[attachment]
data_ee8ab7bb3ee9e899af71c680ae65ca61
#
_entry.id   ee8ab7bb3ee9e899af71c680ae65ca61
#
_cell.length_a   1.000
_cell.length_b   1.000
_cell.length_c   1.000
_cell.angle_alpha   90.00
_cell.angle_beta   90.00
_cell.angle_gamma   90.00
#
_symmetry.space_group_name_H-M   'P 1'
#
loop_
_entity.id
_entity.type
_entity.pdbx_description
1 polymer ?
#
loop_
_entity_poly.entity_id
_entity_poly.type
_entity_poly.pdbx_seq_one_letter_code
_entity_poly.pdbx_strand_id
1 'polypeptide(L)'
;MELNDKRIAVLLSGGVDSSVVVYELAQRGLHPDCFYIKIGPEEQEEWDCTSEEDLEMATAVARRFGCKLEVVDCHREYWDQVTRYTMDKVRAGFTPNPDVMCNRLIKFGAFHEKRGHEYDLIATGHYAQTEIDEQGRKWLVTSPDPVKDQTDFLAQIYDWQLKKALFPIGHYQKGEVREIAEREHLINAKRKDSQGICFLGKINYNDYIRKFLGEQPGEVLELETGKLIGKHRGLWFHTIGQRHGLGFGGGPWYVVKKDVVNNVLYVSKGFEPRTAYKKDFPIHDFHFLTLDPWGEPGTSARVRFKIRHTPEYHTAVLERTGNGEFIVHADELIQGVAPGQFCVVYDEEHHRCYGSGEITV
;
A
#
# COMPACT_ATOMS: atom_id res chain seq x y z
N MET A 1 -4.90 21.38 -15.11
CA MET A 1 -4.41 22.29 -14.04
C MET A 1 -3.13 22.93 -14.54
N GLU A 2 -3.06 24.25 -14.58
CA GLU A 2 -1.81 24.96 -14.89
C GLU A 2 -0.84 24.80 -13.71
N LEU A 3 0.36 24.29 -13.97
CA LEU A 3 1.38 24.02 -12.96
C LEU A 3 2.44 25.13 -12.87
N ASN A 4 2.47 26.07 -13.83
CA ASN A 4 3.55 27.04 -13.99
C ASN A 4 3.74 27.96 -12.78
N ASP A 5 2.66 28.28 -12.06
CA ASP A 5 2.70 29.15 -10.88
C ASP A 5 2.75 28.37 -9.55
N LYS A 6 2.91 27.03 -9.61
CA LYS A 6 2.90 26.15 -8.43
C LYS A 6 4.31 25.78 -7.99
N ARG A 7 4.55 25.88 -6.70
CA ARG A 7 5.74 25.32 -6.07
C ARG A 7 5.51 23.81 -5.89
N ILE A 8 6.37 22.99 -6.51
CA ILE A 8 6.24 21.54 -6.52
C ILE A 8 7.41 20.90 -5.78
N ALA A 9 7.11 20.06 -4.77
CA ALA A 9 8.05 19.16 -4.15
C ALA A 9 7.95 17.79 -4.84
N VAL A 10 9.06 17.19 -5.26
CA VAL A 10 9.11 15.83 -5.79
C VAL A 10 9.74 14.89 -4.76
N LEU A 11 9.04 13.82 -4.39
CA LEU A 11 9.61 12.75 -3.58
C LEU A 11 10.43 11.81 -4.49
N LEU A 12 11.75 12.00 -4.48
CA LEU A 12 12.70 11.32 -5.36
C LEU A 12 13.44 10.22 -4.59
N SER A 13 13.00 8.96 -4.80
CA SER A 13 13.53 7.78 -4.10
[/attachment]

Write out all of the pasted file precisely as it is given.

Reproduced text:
data_ee8ab7bb3ee9e899af71c680ae65ca61
#
_entry.id   ee8ab7bb3ee9e899af71c680ae65ca61
#
_cell.length_a   1.000
_cell.length_b   1.000
_cell.length_c   1.000
_cell.angle_alpha   90.00
_cell.angle_beta   90.00
_cell.angle_gamma   90.00
#
_symmetry.space_group_name_H-M   'P 1'
#
loop_
_entity.id
_entity.type
_entity.pdbx_description
1 polymer ?
#
loop_
_entity_poly.entity_id
_entity_poly.type
_entity_poly.pdbx_seq_one_letter_code
_entity_poly.pdbx_strand_id
1 'polypeptide(L)'
;MELNDKRIAVLLSGGVDSSVVVYELAQRGLHPDCFYIKIGPEEQEEWDCTSEEDLEMATAVARRFGCKLEVVDCHREYWDQVTRYTMDKVRAGFTPNPDVMCNRLIKFGAFHEKRGHEYDLIATGHYAQTEIDEQGRKWLVTSPDPVKDQTDFLAQIYDWQLKKALFPIGHYQKGEVREIAEREHLINAKRKDSQGICFLGKINYNDYIRKFLGEQPGEVLELETGKLIGKHRGLWFHTIGQRHGLGFGGGPWYVVKKDVVNNVLYVSKGFEPRTAYKKDFPIHDFHFLTLDPWGEPGTSARVRFKIRHTPEYHTAVLERTGNGEFIVHADELIQGVAPGQFCVVYDEEHHRCYGSGEITV
;
A
#
# COMPACT_ATOMS: atom_id res chain seq x y z
N MET A 1 -4.90 21.38 -15.11
CA MET A 1 -4.41 22.29 -14.04
C MET A 1 -3.13 22.93 -14.54
N GLU A 2 -3.06 24.25 -14.58
CA GLU A 2 -1.81 24.96 -14.89
C GLU A 2 -0.84 24.80 -13.71
N LEU A 3 0.36 24.29 -13.97
CA LEU A 3 1.38 24.02 -12.96
C LEU A 3 2.44 25.13 -12.87
N ASN A 4 2.47 26.07 -13.83
CA ASN A 4 3.55 27.04 -13.99
C ASN A 4 3.74 27.96 -12.78
N ASP A 5 2.66 28.28 -12.06
CA ASP A 5 2.70 29.15 -10.88
C ASP A 5 2.75 28.37 -9.55
N LYS A 6 2.91 27.03 -9.61
CA LYS A 6 2.90 26.15 -8.43
C LYS A 6 4.31 25.78 -7.99
N ARG A 7 4.55 25.88 -6.70
CA ARG A 7 5.74 25.32 -6.07
C ARG A 7 5.51 23.81 -5.89
N ILE A 8 6.37 22.99 -6.51
CA ILE A 8 6.24 21.54 -6.52
C ILE A 8 7.41 20.90 -5.78
N ALA A 9 7.11 20.06 -4.77
CA ALA A 9 8.05 19.16 -4.15
C ALA A 9 7.95 17.79 -4.84
N VAL A 10 9.06 17.19 -5.26
CA VAL A 10 9.11 15.83 -5.79
C VAL A 10 9.74 14.89 -4.76
N LEU A 11 9.04 13.82 -4.39
CA LEU A 11 9.61 12.75 -3.58
C LEU A 11 10.43 11.81 -4.49
N LEU A 12 11.75 12.00 -4.48
CA LEU A 12 12.70 11.32 -5.36
C LEU A 12 13.44 10.22 -4.59
N SER A 13 13.00 8.96 -4.80
CA SER A 13 13.53 7.78 -4.10